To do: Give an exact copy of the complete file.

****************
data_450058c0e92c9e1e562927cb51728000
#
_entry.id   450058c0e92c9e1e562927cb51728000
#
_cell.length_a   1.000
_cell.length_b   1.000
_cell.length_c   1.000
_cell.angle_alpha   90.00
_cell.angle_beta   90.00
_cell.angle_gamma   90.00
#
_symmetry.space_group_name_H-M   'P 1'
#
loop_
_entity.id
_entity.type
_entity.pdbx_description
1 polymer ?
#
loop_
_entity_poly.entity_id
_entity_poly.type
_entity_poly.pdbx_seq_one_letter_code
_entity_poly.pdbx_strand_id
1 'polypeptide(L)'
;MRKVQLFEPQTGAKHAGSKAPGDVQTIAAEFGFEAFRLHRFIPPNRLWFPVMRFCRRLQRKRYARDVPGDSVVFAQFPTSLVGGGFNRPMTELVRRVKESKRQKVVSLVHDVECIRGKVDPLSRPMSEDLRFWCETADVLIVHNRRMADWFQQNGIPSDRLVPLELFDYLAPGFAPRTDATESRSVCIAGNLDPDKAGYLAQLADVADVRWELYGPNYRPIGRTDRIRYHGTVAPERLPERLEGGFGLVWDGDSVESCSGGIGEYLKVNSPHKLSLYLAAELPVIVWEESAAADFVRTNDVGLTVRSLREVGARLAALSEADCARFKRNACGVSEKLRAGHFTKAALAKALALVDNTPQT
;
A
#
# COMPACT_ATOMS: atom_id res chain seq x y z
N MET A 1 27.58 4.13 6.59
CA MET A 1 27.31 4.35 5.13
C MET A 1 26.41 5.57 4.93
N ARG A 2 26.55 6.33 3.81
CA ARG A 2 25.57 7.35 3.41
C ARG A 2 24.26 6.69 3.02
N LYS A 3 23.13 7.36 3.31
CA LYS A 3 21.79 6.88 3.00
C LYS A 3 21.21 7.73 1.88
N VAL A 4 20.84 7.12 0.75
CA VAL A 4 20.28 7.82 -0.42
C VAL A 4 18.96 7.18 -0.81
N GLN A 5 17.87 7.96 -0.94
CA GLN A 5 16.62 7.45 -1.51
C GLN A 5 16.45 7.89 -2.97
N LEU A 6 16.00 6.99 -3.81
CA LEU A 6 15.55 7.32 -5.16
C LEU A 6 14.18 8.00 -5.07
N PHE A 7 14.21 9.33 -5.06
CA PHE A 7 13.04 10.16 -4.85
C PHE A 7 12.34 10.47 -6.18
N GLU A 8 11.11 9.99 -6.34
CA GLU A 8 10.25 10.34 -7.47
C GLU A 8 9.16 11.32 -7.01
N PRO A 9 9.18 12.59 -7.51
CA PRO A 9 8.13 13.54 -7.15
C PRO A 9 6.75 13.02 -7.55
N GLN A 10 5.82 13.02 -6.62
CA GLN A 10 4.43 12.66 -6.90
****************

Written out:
data_450058c0e92c9e1e562927cb51728000
#
_entry.id   450058c0e92c9e1e562927cb51728000
#
_cell.length_a   1.000
_cell.length_b   1.000
_cell.length_c   1.000
_cell.angle_alpha   90.00
_cell.angle_beta   90.00
_cell.angle_gamma   90.00
#
_symmetry.space_group_name_H-M   'P 1'
#
loop_
_entity.id
_entity.type
_entity.pdbx_description
1 polymer ?
#
loop_
_entity_poly.entity_id
_entity_poly.type
_entity_poly.pdbx_seq_one_letter_code
_entity_poly.pdbx_strand_id
1 'polypeptide(L)'
;MRKVQLFEPQTGAKHAGSKAPGDVQTIAAEFGFEAFRLHRFIPPNRLWFPVMRFCRRLQRKRYARDVPGDSVVFAQFPTSLVGGGFNRPMTELVRRVKESKRQKVVSLVHDVECIRGKVDPLSRPMSEDLRFWCETADVLIVHNRRMADWFQQNGIPSDRLVPLELFDYLAPGFAPRTDATESRSVCIAGNLDPDKAGYLAQLADVADVRWELYGPNYRPIGRTDRIRYHGTVAPERLPERLEGGFGLVWDGDSVESCSGGIGEYLKVNSPHKLSLYLAAELPVIVWEESAAADFVRTNDVGLTVRSLREVGARLAALSEADCARFKRNACGVSEKLRAGHFTKAALAKALALVDNTPQT
;
A
#
# COMPACT_ATOMS: atom_id res chain seq x y z
N MET A 1 27.58 4.13 6.59
CA MET A 1 27.31 4.35 5.13
C MET A 1 26.41 5.57 4.93
N ARG A 2 26.55 6.33 3.81
CA ARG A 2 25.57 7.35 3.41
C ARG A 2 24.26 6.69 3.02
N LYS A 3 23.13 7.36 3.31
CA LYS A 3 21.79 6.88 3.00
C LYS A 3 21.21 7.73 1.88
N VAL A 4 20.84 7.12 0.75
CA VAL A 4 20.28 7.82 -0.42
C VAL A 4 18.96 7.18 -0.81
N GLN A 5 17.87 7.96 -0.94
CA GLN A 5 16.62 7.45 -1.51
C GLN A 5 16.45 7.89 -2.97
N LEU A 6 16.00 6.99 -3.81
CA LEU A 6 15.55 7.32 -5.16
C LEU A 6 14.18 8.00 -5.07
N PHE A 7 14.21 9.33 -5.06
CA PHE A 7 13.04 10.16 -4.85
C PHE A 7 12.34 10.47 -6.18
N GLU A 8 11.11 9.99 -6.34
CA GLU A 8 10.25 10.34 -7.47
C GLU A 8 9.16 11.32 -7.01
N PRO A 9 9.18 12.59 -7.51
CA PRO A 9 8.13 13.54 -7.15
C PRO A 9 6.75 13.02 -7.55
N GLN A 10 5.82 13.02 -6.62
CA GLN A 10 4.43 12.66 -6.90